The key to successful small-cap investing is to find strong businesses with massive growth opportunities in important, emerging industries. Just a handful of these stocks can help you build a fortune as an investor.

The challenge, however, lies in identifying these companies early in their growth cycles. Yet I believe I've found one such opportunity today.

A person pointing to an upwardly sloping chart

Image source: Getty Images.

The problem...and the solution

Cybersecurity is an increasingly vital requirement for organizations of all sorts. Major corporations such as Equifax and Target have been hacked, exposing millions of people's personal data in the process. Even government agencies such as the U.S. Office of Personnel Management have proven to be vulnerable to data breaches. Unfortunately, many more organizations will be targeted by cyber attacks and hackers in the coming years.

Varonis Systems (NASDAQ:VRNS) helps businesses and government agencies defend themselves from this threat by focusing on an often-overlooked vulnerability: their own employees. Varonis' software analyzes users' activity and watches for unusual behavior. If it senses something out of the ordinary, it sends alerts that help its customers respond to potential threats quickly. Varonis can also prevent and limit the damage of data breaches by automatically locking down sensitive data when necessary.

The opportunity

These cybersecurity solutions are in high demand; Varonis' revenue rose to $217 million in 2017 -- up from $101 million in 2014 -- and is expected to grow another 23% this year. Yet Varonis' current revenue base pales in comparison to a market opportunity it pegs at $15 billion. With such a large addressable market -- and with its leadership position in insider threat detection -- Varonis appears poised to grow its sales at well above average rates for many years to come. In fact, if Varonis can capture just 5% of this market in the next half-decade, its revenue would more than triple from today's levels.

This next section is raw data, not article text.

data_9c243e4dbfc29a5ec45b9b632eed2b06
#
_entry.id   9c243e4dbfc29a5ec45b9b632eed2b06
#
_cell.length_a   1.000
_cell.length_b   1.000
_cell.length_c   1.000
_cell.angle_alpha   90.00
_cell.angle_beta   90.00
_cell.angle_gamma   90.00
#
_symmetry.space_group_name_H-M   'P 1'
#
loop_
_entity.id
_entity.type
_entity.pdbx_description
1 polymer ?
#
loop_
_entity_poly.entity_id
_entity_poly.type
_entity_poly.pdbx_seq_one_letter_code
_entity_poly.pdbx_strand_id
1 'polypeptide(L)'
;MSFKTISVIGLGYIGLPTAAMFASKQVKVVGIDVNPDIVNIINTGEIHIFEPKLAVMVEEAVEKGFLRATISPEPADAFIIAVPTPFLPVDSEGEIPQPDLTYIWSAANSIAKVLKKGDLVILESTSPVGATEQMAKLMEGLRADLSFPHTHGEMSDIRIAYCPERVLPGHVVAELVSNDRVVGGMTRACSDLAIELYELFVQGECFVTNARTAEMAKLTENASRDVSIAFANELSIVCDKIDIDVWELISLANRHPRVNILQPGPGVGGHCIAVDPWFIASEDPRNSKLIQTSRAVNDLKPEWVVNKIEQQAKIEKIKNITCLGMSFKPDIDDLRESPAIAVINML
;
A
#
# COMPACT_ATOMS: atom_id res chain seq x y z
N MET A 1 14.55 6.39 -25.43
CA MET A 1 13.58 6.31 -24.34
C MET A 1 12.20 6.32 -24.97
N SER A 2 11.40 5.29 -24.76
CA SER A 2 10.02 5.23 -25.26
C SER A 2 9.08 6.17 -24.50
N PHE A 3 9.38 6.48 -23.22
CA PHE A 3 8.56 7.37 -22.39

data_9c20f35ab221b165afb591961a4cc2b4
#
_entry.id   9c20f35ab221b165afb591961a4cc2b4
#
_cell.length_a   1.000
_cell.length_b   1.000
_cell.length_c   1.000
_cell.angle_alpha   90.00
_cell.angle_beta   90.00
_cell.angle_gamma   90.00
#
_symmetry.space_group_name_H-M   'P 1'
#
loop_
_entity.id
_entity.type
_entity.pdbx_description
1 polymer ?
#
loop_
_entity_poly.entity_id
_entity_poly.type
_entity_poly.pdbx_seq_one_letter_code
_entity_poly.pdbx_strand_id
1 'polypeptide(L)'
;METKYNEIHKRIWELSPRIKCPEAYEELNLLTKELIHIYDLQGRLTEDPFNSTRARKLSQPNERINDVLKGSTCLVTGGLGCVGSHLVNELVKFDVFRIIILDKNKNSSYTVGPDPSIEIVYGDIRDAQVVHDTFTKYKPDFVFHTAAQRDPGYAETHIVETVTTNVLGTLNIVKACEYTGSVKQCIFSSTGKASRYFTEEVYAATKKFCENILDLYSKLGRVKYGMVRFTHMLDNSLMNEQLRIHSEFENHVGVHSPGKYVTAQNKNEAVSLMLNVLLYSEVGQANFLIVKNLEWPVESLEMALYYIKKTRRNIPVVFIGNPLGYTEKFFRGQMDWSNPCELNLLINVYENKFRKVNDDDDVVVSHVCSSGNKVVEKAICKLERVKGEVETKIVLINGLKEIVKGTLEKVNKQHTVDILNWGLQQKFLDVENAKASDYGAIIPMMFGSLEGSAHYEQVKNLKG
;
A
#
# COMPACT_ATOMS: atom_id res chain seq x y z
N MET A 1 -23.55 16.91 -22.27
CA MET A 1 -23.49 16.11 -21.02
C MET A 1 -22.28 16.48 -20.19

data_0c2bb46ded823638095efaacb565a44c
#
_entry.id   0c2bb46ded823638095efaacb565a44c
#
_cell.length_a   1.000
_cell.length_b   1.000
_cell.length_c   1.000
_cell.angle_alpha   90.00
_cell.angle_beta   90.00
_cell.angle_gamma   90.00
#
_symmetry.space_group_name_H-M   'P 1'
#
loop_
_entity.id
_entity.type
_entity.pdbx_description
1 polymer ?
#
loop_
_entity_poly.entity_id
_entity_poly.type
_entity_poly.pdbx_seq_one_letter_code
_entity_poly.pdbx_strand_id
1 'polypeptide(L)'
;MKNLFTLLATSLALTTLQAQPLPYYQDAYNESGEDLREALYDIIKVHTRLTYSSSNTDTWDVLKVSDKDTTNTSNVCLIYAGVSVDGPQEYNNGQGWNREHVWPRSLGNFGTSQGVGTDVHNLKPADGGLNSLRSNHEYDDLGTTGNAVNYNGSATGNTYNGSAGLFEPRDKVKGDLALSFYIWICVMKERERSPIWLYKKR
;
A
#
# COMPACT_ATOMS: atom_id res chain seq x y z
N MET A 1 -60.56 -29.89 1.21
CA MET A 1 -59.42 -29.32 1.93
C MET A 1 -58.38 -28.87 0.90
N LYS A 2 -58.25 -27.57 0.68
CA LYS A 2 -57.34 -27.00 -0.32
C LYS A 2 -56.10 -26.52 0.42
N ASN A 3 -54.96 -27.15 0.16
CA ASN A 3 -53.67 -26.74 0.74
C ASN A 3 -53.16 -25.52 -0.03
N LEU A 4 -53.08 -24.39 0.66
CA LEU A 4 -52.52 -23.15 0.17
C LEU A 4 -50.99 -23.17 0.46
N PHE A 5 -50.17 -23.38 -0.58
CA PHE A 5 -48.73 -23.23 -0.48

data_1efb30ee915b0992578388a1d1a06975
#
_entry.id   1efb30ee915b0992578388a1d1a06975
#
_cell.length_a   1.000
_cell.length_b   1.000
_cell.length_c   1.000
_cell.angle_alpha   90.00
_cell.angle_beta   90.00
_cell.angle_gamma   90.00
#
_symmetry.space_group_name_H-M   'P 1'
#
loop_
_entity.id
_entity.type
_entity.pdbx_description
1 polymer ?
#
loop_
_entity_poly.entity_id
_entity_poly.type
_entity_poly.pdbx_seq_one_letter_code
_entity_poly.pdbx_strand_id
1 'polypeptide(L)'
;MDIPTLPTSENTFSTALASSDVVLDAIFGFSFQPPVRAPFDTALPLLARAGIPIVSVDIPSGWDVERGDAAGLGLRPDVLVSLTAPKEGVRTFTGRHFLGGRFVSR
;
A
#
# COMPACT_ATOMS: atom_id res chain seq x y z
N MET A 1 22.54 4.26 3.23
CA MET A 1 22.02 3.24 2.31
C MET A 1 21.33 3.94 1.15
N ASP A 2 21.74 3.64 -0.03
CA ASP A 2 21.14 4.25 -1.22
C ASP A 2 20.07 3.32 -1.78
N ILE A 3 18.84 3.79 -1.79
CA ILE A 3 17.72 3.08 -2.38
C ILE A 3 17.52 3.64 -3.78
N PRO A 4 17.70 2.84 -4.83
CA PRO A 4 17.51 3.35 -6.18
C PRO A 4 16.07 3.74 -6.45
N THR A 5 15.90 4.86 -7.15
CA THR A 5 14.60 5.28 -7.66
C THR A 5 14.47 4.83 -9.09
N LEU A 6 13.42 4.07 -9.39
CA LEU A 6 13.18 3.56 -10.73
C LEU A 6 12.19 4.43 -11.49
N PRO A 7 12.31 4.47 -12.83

Varonis is well on its way to doing just that. It's built an impressive customer base including the U.S. Army, NASA, Harvard University, Nasdaq, Coca-Cola, Toyota, and 6,000  other organizations across the corporate, government, and educational sectors. These customers value Varonis' offerings, as evidenced by its greater than 90% renewal rate. And while that's a sizable client list, it represents only about 5% of the approximately 120,000 businesses worldwide with more than 1,000 employees. These companies offer a vast market into which Varonis can expand.

I should note, however, that Varonis is not yet profitable. The company has been prioritizing long-term expansion over short-term profits, which is exactly what it should be doing at this point in its growth cycle. Moreover, management expects to reach profitability on an adjusted basis later this year. And, as an enterprise software company, Varonis should be able to scale its profits nicely once it hits critical mass.

Another way to win

I should also note that Varonis competes in some respects with larger cybersecurity giants such as Symantec, as well tech titans with large cybersecurity divisions such as Cisco Systems. But this hasn't impeded Varonis' torrid growth in recent years, and I see these companies more as possible acquirers of Varonis rather than as competitive threats. Investors will likely earn greater long-term returns if Varonis remains an independent entity, but a buyout is another potential way shareholders could profit.

Lastly, Varonis' $2.1 billion market cap is slightly higher than the $2 billion or less typically used to designate stocks as small-caps. But don't let arbitrary market cap limits stop you from buying this cybersecurity leader. Varonis Systems is worth paying up for, and its current market capitalization understates its long-term market opportunity. Investors who buy shares today will likely be well rewarded in the years ahead.